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Smart Nano Glass 060916 5756a1359f89dA graphic representation of nanoparticles embedded in glass. Credit: University of Adelaide

Australian researchers at the University of Adelaide have developed a method for embedding light-emitting nanoparticles into glass without losing any of their unique properties – a major step towards ‘smart glass’ applications such as 3D display screens or remote radiation sensors.

This new “hybrid glass” successfully combines the of these special luminescent (or light-emitting) with the well-known aspects of glass, such as transparency and the ability to be processed into various shapes including very fine optical fibres.

The research, in collaboration with Macquarie University and University of Melbourne, has been published online in the journal Advanced Optical Materials.

“These novel luminescent nanoparticles, called upconversion nanoparticles, have become promising candidates for a whole variety of ultra-high tech applications such as biological sensing, biomedical imaging and 3D volumetric displays,” says lead author Dr Tim Zhao, from the University of Adelaide’s School of Physical Sciences and Institute for Photonics and Advanced Sensing (IPAS).

“Integrating these nanoparticles into glass, which is usually inert, opens up exciting possibilities for new hybrid materials and devices that can take advantage of the properties of nanoparticles in ways we haven’t been able to do before. For example, neuroscientists currently use dye injected into the brain and lasers to be able to guide a glass pipette to the site they are interested in. If fluorescent nanoparticles were embedded in the glass pipettes, the unique luminescence of the hybrid glass could act like a torch to guide the pipette directly to the individual neurons of interest.”

Although this method was developed with upconversion nanoparticles, the researchers believe their new ‘direct-doping’ approach can be generalised to other nanoparticles with interesting photonic, electronic and magnetic properties. There will be many applications – depending on the properties of the nanoparticle.

“If we infuse glass with a nanoparticle that is sensitive to radiation and then draw that hybrid glass into a fibre, we could have a remote sensor suitable for nuclear facilities,” says Dr Zhao.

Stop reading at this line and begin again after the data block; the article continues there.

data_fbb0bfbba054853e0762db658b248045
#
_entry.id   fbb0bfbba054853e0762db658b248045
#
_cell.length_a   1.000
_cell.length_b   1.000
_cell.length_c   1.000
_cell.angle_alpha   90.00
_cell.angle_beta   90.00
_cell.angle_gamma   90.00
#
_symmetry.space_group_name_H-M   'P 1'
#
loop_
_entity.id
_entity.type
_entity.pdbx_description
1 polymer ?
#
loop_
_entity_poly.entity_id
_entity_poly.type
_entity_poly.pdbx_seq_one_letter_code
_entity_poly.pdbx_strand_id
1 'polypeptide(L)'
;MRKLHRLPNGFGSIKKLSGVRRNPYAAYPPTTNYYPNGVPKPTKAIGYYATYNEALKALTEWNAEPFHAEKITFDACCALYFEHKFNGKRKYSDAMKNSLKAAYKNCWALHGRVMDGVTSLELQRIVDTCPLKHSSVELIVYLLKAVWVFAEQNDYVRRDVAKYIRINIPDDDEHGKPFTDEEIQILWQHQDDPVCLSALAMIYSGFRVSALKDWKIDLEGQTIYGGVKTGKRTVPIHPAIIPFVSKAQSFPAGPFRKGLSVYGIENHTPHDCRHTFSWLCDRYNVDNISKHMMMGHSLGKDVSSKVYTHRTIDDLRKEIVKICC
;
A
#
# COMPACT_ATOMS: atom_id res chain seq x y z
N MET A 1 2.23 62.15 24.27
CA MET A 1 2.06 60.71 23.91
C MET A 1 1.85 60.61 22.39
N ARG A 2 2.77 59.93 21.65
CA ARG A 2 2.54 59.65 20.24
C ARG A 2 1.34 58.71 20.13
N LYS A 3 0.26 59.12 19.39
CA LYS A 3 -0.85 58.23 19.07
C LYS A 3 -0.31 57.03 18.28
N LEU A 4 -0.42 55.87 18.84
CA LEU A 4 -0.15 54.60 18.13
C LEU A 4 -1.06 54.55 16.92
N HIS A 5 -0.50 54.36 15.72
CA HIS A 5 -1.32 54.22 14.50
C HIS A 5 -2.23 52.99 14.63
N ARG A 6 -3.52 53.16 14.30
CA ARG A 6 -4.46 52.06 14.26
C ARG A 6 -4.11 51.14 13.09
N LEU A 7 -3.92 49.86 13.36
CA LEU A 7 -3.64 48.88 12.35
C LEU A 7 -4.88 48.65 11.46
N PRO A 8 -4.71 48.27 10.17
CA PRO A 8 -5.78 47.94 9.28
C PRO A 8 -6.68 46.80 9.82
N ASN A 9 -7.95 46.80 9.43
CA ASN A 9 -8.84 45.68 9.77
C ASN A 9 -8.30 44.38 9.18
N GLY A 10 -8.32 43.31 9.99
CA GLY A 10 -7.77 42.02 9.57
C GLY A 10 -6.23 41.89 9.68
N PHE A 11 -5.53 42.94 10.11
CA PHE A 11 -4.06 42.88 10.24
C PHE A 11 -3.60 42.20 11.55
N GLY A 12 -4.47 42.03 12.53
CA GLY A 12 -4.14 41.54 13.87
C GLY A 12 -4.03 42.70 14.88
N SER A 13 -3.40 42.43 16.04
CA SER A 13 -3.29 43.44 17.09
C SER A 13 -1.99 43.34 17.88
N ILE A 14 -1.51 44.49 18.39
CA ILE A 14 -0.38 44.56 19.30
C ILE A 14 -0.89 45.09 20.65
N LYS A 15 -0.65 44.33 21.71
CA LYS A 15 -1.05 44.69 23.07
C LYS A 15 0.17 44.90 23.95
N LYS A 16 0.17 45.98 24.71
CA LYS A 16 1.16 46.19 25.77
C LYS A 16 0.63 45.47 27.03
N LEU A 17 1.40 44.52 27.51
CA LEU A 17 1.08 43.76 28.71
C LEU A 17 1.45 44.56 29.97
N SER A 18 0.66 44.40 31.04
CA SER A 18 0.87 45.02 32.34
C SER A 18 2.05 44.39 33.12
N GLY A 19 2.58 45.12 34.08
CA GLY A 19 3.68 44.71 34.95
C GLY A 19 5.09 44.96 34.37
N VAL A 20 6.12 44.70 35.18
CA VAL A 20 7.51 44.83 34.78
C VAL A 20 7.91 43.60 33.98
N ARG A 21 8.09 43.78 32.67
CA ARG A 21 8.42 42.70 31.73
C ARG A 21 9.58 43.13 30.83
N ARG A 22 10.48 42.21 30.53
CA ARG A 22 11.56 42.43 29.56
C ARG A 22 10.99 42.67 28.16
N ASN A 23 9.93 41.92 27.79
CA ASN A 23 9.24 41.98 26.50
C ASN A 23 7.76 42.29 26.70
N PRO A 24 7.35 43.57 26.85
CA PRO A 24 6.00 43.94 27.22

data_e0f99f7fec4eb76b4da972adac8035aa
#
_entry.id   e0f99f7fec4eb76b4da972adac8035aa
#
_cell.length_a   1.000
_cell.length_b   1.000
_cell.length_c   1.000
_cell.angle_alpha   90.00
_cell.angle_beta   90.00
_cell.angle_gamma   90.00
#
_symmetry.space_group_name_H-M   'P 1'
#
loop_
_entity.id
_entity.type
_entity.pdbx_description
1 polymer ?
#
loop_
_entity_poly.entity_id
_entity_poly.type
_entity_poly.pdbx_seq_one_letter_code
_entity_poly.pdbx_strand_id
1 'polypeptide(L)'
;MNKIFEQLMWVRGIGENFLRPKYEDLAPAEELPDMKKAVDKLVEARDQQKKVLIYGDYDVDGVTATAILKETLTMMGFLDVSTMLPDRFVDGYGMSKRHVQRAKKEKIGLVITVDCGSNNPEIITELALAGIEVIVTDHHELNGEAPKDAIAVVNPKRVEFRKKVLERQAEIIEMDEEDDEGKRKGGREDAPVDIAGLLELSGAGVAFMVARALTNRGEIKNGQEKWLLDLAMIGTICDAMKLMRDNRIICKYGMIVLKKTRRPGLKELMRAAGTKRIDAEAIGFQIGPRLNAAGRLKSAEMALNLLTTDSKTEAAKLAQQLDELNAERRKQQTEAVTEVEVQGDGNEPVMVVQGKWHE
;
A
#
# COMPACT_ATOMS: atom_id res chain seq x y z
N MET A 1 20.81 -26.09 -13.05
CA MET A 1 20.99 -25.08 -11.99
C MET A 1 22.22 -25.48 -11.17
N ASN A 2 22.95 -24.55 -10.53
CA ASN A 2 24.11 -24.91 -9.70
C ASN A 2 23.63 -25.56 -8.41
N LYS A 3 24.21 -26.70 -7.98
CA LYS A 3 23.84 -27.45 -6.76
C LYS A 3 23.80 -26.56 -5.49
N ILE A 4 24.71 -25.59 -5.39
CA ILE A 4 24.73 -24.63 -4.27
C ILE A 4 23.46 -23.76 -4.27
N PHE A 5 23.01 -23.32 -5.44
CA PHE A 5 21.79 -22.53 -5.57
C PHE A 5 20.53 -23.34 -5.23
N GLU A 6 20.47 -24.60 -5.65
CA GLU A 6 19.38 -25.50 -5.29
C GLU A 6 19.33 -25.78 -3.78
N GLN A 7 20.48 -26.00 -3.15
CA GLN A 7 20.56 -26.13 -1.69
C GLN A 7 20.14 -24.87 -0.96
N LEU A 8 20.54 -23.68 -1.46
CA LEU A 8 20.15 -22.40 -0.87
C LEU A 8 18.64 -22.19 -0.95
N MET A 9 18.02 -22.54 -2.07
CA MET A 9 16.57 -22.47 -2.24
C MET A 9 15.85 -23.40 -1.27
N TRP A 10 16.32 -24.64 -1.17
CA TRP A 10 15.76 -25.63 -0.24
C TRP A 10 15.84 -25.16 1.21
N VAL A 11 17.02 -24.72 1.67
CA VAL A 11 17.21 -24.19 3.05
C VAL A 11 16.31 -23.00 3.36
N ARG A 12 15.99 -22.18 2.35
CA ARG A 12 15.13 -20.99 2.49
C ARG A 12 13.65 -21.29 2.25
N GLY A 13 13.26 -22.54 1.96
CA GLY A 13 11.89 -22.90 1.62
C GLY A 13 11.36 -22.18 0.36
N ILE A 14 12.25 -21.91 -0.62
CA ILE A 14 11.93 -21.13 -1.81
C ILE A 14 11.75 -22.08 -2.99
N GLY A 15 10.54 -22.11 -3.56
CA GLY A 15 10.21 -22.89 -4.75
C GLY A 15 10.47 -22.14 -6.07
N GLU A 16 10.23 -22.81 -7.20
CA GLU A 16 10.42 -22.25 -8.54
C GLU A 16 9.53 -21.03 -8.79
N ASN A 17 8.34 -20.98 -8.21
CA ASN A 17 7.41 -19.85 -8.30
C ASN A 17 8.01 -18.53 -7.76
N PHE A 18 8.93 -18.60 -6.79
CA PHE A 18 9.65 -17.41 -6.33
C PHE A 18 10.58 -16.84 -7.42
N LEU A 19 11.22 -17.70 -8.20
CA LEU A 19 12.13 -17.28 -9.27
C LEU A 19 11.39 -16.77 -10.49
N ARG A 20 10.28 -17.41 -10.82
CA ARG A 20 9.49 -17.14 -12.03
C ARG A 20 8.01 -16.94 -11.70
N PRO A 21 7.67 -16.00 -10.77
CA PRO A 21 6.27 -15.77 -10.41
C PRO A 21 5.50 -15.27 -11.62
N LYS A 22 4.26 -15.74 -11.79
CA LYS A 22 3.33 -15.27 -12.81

To date, the method used to integrate upconversion nanoparticles into glass has relied on the in-situ growth of the nanoparticles within the glass.

“We’ve seen remarkable progress in this area but the control over the nanoparticles and the glass compositions has been limited, restricting the development of many proposed applications,” says project leader Professor Heike Ebendorff-Heideprem, Deputy Director of IPAS.

“With our new direct doping method, which involves synthesizing the nanoparticles and glass separately and then combining them using the right conditions, we’ve been able to keep the nanoparticles intact and well dispersed throughout the glass. The nanoparticles remain functional and the glass transparency is still very close to its original quality. We are heading towards a whole new world of hybrid and devices for light-based technologies.”

Explore further: Ancient Roman glass inspires modern science

More information: Jiangbo Zhao et al. Upconversion Nanocrystal-Doped Glass: A New Paradigm for Photonic Materials, Advanced Optical Materials(2016). DOI: 10.1002/adom.201600296

Measurements of electrical properties of a plastic tape (yellow), taken using a specially designed microwave cavity (the white cylinder at center) and accompanying electrical circuit, change quickly and consistently in response to changes in the tape’s thickness. The setup is inspired by high-volume roll-to-roll manufacturing devices used to mass-produce nanomaterials. The changes in the tape’s thickness spell NIST in Morse code.
Credit: NIST/Nathan Orloff

Manufacturers may soon have a speedy and nondestructive way to test a wide array of materials under real-world conditions, thanks to an advance that researchers at the National Institute of Standards and Technology (NIST) have made in roll-to-roll measurements. Roll-to-roll measurements are typically optical measurements for roll-to-roll manufacturing, any method that uses conveyor belts for continuous processing of items, from tires to nanotechnology components.